Author: James O’Sullivan • Fact checked by: Gainful Registered Dietitians • May 19, 2022
Pre-workout formulas are a great way to boost performance in the gym by providing some extra energy and endurance. However, certain formulations of pre-workout can cause negative side effects for certain people. Because many pre-workout mixes contain caffeine and other stimulants, anxiety is a common side effect for those who take pre-workout.
Note that anxiety is not directly related to pre-workout drinks, but popular ingredients in some of the more common brands may cause anxiety as a side effect. Not all users will experience the same effects, since everyone's reaction to a supplement is slightly different.
Specific ingredients to look out for in pre workout supplements include caffeine, yohimbe bark extract, and creatine. Anxiety is a common side effect from these kind of stimulant ingredients. Remember to consult with a registered nutritionist and your doctor or health provider before you start regularly taking any new preworkout supplement.
Pre-workout supplements typically contain just a few different kinds of stimulants – we'll discuss the most common ones and then offer some alternatives to these varieties.
Caffeine is by far the most common stimulant present not only in preworkout drinks but also many other kinds of general supplements, from the ordinary cup of coffee to the most complicated energy drinks.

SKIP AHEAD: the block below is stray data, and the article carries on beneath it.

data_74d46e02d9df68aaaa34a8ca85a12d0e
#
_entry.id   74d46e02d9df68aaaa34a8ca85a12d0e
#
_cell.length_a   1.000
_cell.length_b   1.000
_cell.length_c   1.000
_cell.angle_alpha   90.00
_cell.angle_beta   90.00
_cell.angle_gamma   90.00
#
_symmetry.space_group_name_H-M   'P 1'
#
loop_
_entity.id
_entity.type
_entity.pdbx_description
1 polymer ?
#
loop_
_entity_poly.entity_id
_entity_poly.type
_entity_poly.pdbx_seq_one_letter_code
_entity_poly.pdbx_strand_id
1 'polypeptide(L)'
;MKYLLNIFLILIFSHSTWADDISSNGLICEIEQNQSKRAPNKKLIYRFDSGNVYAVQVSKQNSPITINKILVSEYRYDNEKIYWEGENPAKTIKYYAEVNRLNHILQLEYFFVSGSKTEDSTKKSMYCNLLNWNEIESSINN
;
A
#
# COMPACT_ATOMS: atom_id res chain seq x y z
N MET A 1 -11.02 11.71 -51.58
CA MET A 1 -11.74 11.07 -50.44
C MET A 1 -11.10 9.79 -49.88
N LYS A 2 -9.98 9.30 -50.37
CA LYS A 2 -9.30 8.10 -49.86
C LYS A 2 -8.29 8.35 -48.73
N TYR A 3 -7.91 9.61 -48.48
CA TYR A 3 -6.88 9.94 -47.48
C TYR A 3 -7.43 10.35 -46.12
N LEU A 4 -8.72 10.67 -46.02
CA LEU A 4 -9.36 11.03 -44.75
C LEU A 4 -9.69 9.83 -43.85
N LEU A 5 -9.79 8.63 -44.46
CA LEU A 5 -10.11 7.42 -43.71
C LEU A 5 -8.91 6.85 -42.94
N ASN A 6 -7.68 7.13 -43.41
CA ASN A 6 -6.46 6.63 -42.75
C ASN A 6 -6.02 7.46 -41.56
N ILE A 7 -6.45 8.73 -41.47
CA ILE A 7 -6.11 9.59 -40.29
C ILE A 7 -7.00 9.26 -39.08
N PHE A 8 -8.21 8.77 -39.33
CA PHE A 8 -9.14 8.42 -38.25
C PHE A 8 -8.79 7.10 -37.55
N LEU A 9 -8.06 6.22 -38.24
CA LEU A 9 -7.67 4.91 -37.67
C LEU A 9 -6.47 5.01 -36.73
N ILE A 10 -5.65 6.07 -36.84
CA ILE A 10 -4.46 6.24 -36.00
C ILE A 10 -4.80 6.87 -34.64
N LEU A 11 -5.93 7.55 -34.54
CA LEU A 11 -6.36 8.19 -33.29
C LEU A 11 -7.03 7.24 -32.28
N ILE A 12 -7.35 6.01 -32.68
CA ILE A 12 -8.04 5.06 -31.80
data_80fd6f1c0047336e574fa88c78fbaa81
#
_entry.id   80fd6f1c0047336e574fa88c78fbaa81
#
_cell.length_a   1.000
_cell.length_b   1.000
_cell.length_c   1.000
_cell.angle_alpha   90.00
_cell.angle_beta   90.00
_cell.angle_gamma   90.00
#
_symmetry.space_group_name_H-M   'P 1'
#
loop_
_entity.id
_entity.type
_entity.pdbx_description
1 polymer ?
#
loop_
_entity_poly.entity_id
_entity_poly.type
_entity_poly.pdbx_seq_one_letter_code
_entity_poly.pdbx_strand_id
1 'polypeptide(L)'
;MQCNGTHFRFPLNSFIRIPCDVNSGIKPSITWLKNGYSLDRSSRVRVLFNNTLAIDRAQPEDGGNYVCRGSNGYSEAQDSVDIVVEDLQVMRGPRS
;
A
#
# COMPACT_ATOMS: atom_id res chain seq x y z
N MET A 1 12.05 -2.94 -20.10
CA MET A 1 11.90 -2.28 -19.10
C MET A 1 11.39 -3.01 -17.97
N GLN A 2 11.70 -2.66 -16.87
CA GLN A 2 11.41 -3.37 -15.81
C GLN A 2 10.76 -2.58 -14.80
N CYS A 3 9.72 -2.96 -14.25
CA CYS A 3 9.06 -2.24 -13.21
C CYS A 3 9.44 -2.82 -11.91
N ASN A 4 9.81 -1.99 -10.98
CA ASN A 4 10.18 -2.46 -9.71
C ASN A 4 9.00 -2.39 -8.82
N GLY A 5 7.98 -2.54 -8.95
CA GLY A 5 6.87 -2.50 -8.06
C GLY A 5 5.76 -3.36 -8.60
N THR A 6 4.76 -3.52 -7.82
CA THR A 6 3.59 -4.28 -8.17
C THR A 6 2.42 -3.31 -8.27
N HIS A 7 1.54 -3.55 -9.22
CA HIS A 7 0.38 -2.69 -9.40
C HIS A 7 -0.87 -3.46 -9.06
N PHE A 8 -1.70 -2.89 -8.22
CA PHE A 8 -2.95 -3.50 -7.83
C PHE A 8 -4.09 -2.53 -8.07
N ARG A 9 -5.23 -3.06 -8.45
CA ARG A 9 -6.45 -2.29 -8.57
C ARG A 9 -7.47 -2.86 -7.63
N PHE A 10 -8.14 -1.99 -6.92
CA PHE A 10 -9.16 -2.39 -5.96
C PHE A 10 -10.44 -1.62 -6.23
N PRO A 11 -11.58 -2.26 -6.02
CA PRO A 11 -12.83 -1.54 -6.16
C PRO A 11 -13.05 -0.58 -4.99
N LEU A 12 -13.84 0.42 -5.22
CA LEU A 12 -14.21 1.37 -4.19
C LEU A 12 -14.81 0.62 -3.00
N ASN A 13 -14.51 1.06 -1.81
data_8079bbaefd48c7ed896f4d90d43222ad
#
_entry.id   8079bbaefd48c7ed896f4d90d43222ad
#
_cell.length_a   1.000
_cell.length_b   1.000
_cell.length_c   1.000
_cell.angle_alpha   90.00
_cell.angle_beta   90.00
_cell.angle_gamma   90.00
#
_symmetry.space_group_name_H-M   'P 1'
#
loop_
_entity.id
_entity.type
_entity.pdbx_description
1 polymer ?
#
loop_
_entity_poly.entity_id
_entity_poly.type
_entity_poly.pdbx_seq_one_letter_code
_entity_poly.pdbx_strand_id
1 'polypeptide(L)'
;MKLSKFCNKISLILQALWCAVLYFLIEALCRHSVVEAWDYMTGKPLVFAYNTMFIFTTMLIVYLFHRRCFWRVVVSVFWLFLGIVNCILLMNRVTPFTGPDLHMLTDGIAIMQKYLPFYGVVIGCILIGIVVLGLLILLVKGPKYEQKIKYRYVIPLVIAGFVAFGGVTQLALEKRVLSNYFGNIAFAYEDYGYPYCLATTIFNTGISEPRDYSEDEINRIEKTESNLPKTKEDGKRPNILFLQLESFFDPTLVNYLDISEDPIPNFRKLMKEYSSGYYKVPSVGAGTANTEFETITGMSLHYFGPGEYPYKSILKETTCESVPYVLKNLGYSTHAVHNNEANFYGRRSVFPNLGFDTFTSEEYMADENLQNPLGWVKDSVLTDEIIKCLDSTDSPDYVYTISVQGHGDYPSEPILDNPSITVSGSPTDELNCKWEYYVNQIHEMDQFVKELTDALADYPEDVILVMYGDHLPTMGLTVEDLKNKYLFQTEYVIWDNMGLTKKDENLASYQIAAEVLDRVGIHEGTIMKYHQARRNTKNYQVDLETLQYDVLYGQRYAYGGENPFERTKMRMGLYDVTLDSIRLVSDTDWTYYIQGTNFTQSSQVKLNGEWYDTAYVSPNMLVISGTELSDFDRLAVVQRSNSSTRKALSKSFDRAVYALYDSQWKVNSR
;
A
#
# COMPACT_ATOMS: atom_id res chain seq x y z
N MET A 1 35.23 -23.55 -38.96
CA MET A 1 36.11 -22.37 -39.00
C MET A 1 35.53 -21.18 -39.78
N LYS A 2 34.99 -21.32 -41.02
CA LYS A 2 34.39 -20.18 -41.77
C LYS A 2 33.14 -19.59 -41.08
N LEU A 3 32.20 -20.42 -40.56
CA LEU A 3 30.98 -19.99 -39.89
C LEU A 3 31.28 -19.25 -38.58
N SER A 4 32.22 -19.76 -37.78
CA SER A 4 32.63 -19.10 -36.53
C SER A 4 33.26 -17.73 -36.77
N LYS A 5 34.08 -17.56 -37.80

In many pre-workout mixes, caffeine is present in high amount. One scoop or dose of preworkout may contain as much as 200 or 300 mg of caffeine. According to the Food and Drug Authority (FDA), healthy adults shouldn't consume more than 400mg of caffeine per day. That's the equivalent of between 4 and 5 cups of coffee, depending on how strong it's brewed and how large it's poured.
Remember that because caffeine is present in so many different drinks and even some foods, you should consider how much caffeine you consume throughout the day – not just the amount present in your preworkout. Even a small amount of caffeine – like 3 mg per kilogram of body weight – can help you feel more energized and better prepared for a high-intensity workout.
Unfortunately, in some people caffeine can cause side effects including itching and anxiety. Some people are more sensitive than others to caffeine intake – you'll have to experiment for yourself to determine how much caffeine is enough for you.
Another common ingredient derived from the bark of trees native to Africa, yohimbine is associated with improvements in athletic performance and the treatment of high blood pressure. It's found in a lot of different kinds of preworkout mixes and often marketed as a natural supplement for energy and performance. According to the National Institutes of Health, there is insufficient research data to conclusively say whether or not yohimbine provides all these benefits.
However, yohimbine is another type of stimulant that also has some negative side effects. In certain people it can cause heart attacks, seizures and anxiety attacks – particularly those who already have irregularities or pre-existing conditions related to their heart or anxiety. Another big challenge of monitoring your yohimbine intake is that most manufacturers aren't very clear about exactly how much yohimbine they include in a particular product or dose.